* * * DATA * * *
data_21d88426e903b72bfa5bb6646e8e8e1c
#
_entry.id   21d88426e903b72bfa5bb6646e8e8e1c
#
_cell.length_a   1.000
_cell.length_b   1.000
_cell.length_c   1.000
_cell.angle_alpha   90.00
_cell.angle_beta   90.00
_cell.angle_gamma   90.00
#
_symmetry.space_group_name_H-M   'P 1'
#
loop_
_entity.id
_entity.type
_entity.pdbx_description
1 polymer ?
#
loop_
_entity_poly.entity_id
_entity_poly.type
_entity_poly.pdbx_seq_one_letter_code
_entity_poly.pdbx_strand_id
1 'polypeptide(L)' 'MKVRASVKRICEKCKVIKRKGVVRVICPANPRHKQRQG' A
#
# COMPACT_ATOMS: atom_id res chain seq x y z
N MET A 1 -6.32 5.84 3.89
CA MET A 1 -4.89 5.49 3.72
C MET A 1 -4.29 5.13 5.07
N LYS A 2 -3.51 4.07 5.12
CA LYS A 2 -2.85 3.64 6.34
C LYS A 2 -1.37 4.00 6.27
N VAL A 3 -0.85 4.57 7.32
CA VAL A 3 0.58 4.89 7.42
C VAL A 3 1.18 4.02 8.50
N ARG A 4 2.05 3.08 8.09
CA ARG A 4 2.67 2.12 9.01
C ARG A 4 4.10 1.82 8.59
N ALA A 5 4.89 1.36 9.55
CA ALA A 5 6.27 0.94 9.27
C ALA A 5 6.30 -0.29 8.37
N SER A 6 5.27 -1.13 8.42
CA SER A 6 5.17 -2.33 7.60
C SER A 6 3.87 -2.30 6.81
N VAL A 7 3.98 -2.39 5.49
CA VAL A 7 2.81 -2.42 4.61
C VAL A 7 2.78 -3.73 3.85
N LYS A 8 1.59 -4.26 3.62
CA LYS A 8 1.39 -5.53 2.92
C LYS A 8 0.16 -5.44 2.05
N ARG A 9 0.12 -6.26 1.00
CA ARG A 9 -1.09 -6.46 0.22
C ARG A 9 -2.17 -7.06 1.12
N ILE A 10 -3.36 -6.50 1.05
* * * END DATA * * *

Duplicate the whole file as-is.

data_21d88426e903b72bfa5bb6646e8e8e1c
#
_entry.id   21d88426e903b72bfa5bb6646e8e8e1c
#
_cell.length_a   1.000
_cell.length_b   1.000
_cell.length_c   1.000
_cell.angle_alpha   90.00
_cell.angle_beta   90.00
_cell.angle_gamma   90.00
#
_symmetry.space_group_name_H-M   'P 1'
#
loop_
_entity.id
_entity.type
_entity.pdbx_description
1 polymer ?
#
loop_
_entity_poly.entity_id
_entity_poly.type
_entity_poly.pdbx_seq_one_letter_code
_entity_poly.pdbx_strand_id
1 'polypeptide(L)' 'MKVRASVKRICEKCKVIKRKGVVRVICPANPRHKQRQG' A
#
# COMPACT_ATOMS: atom_id res chain seq x y z
N MET A 1 -6.32 5.84 3.89
CA MET A 1 -4.89 5.49 3.72
C MET A 1 -4.29 5.13 5.07
N LYS A 2 -3.51 4.07 5.12
CA LYS A 2 -2.85 3.64 6.34
C LYS A 2 -1.37 4.00 6.27
N VAL A 3 -0.85 4.57 7.32
CA VAL A 3 0.58 4.89 7.42
C VAL A 3 1.18 4.02 8.50
N ARG A 4 2.05 3.08 8.09
CA ARG A 4 2.67 2.12 9.01
C ARG A 4 4.10 1.82 8.59
N ALA A 5 4.89 1.36 9.55
CA ALA A 5 6.27 0.94 9.27
C ALA A 5 6.30 -0.29 8.37
N SER A 6 5.27 -1.13 8.42
CA SER A 6 5.17 -2.33 7.60
C SER A 6 3.87 -2.30 6.81
N VAL A 7 3.98 -2.39 5.49
CA VAL A 7 2.81 -2.42 4.61
C VAL A 7 2.78 -3.73 3.85
N LYS A 8 1.59 -4.26 3.62
CA LYS A 8 1.39 -5.53 2.92
C LYS A 8 0.16 -5.44 2.05
N ARG A 9 0.12 -6.26 1.00
CA ARG A 9 -1.09 -6.46 0.22
C ARG A 9 -2.17 -7.06 1.12
N ILE A 10 -3.36 -6.50 1.05